"The U.S. and the West are well aware that the Islamic republic of Iran has no interest of achieving nuclear weapons," he said.
Rafsanjani made his comments during a meeting with Magnus Wernstedt, the Swedish envoy to Tehran, the Iranian Students' News Agency reports. The former president was reacting to a decision by U.S. authorities to seize a building in New York City following allegations the site was used to launder money for a covert Iranian nuclear program.
U.S. prosecutors in December 2008 moved to seize the 40 percent stake of the Assa Corp., an alleged front for Iran's Bank Meli. Washington suspects the bank is funneling money to Tehran to support a nuclear weapon program in Iran.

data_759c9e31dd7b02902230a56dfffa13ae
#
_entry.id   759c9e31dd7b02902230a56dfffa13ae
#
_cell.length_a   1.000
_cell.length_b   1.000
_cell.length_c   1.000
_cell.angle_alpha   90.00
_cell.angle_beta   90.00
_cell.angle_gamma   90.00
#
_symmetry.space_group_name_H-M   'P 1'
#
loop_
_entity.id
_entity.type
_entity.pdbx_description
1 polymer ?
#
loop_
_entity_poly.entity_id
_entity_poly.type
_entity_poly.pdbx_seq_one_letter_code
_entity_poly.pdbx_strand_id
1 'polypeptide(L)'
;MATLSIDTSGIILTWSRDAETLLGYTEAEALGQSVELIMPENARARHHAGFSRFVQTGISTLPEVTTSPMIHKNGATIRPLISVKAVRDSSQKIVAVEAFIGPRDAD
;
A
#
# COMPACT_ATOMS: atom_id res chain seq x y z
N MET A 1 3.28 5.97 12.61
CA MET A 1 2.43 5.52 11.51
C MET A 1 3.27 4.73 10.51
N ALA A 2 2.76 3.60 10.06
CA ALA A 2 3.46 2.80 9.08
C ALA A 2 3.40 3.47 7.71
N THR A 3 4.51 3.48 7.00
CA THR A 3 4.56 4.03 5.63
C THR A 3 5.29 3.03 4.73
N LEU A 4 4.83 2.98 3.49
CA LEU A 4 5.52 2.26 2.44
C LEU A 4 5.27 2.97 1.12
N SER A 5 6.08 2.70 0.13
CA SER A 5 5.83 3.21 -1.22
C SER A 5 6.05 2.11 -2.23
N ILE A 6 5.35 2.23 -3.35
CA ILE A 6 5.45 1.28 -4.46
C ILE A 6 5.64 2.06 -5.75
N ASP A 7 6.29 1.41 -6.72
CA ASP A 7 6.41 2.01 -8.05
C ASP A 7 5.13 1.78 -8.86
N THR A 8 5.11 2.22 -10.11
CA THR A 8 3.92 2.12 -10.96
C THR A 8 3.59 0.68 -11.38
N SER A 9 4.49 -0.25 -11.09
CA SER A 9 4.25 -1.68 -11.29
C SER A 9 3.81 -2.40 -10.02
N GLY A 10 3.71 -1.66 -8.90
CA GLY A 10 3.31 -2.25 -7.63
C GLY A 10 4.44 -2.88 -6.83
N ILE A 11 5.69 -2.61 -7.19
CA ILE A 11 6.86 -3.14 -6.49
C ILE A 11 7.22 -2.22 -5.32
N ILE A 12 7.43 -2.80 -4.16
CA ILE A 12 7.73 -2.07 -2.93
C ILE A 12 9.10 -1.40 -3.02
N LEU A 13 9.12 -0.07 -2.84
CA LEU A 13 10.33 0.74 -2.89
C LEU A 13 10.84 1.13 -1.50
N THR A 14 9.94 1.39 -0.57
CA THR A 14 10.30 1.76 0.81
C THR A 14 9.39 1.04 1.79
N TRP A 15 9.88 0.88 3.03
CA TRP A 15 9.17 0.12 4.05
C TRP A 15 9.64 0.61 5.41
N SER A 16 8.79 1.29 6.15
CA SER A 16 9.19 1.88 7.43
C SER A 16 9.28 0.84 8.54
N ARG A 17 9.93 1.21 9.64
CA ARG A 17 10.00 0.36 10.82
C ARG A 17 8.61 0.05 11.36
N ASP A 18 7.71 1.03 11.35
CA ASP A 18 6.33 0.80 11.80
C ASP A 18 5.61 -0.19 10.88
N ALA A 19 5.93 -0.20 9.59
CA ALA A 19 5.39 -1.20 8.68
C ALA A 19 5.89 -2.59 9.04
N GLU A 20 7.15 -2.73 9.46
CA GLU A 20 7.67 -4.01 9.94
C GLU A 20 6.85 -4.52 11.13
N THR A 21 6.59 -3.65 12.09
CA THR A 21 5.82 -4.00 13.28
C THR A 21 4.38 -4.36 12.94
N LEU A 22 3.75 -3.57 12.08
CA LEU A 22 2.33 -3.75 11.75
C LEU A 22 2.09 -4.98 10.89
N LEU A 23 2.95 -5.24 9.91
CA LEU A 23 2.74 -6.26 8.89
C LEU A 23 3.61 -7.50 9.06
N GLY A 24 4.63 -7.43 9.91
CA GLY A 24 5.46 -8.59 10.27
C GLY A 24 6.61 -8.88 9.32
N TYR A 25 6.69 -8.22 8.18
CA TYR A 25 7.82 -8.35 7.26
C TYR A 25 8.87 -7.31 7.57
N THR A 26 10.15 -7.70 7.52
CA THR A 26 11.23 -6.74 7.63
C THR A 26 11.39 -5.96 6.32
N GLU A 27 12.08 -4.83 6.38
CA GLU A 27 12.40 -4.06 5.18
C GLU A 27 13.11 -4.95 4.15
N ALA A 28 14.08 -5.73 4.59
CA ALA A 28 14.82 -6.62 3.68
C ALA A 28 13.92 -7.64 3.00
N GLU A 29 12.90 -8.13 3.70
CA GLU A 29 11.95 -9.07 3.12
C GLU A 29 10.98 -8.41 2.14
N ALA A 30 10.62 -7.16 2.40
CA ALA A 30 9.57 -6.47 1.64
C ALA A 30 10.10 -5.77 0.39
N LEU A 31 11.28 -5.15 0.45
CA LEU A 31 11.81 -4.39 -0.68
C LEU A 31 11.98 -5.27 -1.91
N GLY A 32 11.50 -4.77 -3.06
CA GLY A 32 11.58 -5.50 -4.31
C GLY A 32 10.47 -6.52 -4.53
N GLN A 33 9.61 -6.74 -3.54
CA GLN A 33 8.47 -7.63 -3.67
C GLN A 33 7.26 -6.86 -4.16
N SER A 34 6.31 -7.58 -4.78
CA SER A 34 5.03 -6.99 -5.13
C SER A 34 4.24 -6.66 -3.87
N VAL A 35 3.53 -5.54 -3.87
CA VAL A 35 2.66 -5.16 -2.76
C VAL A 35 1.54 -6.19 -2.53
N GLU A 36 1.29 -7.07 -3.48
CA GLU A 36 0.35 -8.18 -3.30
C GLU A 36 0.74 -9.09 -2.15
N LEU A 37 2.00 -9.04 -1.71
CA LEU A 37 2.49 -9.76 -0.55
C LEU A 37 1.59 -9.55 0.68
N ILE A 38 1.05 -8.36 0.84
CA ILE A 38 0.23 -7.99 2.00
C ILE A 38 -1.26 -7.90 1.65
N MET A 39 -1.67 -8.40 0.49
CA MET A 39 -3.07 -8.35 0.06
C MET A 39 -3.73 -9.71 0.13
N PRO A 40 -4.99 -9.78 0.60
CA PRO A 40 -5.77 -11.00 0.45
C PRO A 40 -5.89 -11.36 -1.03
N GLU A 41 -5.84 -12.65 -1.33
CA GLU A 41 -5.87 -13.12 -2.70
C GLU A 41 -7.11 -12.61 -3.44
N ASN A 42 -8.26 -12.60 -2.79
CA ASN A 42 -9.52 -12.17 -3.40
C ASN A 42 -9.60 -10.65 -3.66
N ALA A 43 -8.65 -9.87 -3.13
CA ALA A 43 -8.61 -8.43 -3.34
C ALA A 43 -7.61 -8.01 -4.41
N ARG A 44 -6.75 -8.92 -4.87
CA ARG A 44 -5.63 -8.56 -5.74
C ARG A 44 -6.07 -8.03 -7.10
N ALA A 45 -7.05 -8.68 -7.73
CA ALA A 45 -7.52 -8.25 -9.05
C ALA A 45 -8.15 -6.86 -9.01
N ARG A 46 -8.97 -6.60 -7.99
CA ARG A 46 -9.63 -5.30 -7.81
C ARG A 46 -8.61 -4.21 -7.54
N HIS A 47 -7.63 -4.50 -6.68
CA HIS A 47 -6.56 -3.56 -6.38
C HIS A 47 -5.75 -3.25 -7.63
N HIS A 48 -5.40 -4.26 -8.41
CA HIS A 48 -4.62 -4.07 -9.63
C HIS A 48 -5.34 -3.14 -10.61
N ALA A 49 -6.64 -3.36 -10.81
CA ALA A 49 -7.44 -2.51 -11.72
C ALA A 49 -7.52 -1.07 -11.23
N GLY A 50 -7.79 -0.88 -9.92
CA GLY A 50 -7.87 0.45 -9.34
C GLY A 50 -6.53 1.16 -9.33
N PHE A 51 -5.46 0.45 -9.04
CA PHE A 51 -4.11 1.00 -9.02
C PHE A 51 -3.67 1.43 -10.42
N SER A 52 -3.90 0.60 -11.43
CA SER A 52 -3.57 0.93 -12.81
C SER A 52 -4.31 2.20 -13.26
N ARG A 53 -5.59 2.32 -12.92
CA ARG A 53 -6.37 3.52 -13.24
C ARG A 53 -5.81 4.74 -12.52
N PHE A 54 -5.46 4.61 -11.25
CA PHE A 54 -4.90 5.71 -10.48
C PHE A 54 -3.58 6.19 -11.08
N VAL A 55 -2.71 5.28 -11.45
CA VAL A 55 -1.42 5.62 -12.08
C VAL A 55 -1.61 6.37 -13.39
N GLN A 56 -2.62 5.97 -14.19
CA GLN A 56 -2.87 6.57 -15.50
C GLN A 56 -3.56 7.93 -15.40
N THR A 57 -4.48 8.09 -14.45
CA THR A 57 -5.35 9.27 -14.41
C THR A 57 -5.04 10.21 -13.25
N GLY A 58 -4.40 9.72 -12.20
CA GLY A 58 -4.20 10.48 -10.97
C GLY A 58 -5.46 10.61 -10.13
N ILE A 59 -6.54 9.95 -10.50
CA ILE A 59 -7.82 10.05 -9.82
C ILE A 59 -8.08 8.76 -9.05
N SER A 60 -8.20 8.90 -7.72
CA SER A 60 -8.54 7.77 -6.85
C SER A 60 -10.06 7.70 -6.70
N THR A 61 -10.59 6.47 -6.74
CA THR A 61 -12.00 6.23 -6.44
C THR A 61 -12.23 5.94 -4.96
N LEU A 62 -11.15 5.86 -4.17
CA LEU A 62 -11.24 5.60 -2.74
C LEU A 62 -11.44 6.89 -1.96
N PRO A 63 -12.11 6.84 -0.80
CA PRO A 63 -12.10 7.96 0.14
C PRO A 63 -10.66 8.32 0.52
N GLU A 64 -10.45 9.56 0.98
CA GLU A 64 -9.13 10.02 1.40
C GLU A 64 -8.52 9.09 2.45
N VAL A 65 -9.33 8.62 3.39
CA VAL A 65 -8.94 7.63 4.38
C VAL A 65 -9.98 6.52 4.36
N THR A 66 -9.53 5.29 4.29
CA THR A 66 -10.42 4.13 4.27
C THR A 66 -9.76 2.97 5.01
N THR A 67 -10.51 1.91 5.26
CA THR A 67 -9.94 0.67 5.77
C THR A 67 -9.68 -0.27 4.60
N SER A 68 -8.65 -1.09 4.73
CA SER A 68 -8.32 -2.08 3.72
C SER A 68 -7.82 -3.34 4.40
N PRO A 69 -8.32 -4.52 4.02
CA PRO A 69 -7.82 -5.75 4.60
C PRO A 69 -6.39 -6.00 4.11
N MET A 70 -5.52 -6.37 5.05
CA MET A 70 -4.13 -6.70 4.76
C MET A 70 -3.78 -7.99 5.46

The latest filings Nov. 12 allege the properties were involved in money-laundering offenses and accuse the owners of violating U.S. Treasury Department regulations on economic dealings with Iran.
The Alavi Foundation describes itself as a non-profit organization promoting charitable and philanthropic causes in the United States that promote Islamic culture and Persian language, literature and civilization.
Rafsanjani warned that such punitive measures only encourage Iran to continue its legal right to pursue a peaceful nuclear energy program.
Pregnant Mila Kunis wins 'Best Villain' at MTV Movie Awards
Biologists detail four new deep-sea 'killer sponges'